ˆ200D&4SZuRuZ3!rL6Š       200D&4SZuRuZ3!rL
                                                          nerdoc1
IRSA                               RR Donnelley ProFile   10.6.11   NER pf_rend      29-Dec-2010 06:27 EST                        132203 TX 190 4*
FORM 20-F                                                           NYC                                                                  HTM ESS 0C
                                                                                                                                         Page 1 of 1
      Compensation of Audit Committee
     The members of our Audit Committee do not receive compensation in addition to that received for their service as members of
our board of directors.

  D. Employees
     As of June 30, 2010, we had 2,263 employees. Our Development and Sale of Properties and Offices and Other Non-Shopping
Center Rental Properties segments had 88 employees, of which 32 were represented by the Commerce Union (Sindicato de
Empleados de Comercio, or SEC) and 6 were represented by the Horizontal Property Union (SUTERH). Our Shopping Centers and
Consumer Financing segments had 1,493 employees, of which 956 were under collective labor agreements. Our Hotels segment had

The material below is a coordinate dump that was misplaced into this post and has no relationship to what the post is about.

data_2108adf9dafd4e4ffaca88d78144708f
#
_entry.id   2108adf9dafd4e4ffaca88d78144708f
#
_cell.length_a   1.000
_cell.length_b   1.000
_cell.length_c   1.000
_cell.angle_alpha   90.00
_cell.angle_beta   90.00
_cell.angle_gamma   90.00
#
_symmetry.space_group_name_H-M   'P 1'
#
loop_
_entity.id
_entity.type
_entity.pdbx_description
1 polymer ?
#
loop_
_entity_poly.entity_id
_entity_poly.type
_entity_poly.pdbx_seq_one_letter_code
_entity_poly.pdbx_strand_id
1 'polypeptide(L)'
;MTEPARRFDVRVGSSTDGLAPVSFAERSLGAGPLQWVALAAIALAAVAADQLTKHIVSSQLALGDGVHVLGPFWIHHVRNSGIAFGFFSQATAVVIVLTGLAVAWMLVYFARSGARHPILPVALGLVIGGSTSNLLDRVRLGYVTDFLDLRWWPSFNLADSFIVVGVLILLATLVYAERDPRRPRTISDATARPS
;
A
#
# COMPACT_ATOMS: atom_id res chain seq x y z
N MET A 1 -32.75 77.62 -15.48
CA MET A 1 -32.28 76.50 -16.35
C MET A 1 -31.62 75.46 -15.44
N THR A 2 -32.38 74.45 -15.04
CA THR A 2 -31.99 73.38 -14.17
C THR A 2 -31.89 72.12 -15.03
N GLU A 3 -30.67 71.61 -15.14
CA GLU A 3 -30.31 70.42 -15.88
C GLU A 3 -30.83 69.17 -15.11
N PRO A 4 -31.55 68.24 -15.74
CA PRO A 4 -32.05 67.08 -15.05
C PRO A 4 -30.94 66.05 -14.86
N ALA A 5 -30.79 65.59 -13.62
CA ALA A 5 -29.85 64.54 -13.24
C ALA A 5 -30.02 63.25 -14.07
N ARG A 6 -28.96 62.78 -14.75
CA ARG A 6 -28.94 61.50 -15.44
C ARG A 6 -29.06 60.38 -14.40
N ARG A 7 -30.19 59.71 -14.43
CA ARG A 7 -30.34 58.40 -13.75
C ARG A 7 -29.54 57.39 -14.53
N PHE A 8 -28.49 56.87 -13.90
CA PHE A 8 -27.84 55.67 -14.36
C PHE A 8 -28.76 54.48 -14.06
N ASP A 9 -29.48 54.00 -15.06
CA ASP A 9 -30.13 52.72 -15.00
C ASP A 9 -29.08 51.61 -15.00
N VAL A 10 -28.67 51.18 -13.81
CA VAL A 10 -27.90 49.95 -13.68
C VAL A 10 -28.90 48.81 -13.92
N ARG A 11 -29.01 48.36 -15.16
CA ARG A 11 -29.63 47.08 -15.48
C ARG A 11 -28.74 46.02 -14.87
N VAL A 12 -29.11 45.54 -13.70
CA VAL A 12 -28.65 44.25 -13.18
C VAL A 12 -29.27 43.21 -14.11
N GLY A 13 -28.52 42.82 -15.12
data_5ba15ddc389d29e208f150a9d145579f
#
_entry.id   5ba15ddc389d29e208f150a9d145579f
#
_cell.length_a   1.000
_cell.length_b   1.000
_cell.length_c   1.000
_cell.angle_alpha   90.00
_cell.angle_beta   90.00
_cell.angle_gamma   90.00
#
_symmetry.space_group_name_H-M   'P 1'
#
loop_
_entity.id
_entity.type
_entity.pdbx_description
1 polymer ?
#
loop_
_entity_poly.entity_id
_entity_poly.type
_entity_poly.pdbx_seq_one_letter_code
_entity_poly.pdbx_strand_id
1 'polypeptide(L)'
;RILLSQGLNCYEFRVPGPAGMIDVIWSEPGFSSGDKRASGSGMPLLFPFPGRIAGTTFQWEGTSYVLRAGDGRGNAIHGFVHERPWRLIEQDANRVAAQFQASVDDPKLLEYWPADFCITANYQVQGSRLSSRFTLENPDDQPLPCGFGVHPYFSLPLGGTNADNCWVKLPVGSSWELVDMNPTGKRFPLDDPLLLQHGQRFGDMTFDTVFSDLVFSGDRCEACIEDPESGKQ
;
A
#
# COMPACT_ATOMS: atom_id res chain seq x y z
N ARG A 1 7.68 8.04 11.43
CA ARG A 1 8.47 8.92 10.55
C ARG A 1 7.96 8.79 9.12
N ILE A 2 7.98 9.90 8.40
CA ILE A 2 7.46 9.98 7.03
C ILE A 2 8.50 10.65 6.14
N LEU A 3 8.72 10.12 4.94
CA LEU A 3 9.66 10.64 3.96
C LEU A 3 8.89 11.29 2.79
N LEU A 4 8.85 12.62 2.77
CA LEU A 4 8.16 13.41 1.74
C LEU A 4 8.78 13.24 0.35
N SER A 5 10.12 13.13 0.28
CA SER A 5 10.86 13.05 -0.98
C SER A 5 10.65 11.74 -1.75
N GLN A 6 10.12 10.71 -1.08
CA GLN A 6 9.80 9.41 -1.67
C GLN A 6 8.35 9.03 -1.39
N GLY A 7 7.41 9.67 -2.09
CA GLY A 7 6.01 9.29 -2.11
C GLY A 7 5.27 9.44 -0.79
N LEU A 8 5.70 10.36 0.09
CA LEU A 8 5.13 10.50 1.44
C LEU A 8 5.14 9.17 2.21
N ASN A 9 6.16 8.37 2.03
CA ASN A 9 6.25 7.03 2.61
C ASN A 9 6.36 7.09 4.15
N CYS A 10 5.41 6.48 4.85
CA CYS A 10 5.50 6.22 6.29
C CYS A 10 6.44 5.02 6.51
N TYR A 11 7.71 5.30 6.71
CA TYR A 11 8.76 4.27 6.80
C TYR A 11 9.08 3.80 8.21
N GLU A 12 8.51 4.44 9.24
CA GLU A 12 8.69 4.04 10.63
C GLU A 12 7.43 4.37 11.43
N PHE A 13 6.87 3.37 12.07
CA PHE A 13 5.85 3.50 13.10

682 employees, all of which are represented by the Tourism, Hotel and Gastronomy Workers Union (Unión de Trabajadores del
Turismo, Hoteleros y Gastronómicos de la República Argentina, or UTHGRA).

      The following table sets forth the number of employees divided by business segment as of each year end :

                                                                                  Development
                                                                                    and sale of
                                                                                    properties
                                                                                    and other
                                                                                  non-shopping
                                                                                   center retail   Shopping                     Consumer
                                                                                    properties     Centers (2)   Hotels (3)    Financing (4)   Total
As of June 30, 2006                                                                   185            966         1,024             979         3,154
As of June 30, 2007                                                                   228            983          785             1,302        3,298
As of June 30, 2008                                                                   243           1,043         764             1,298        3,3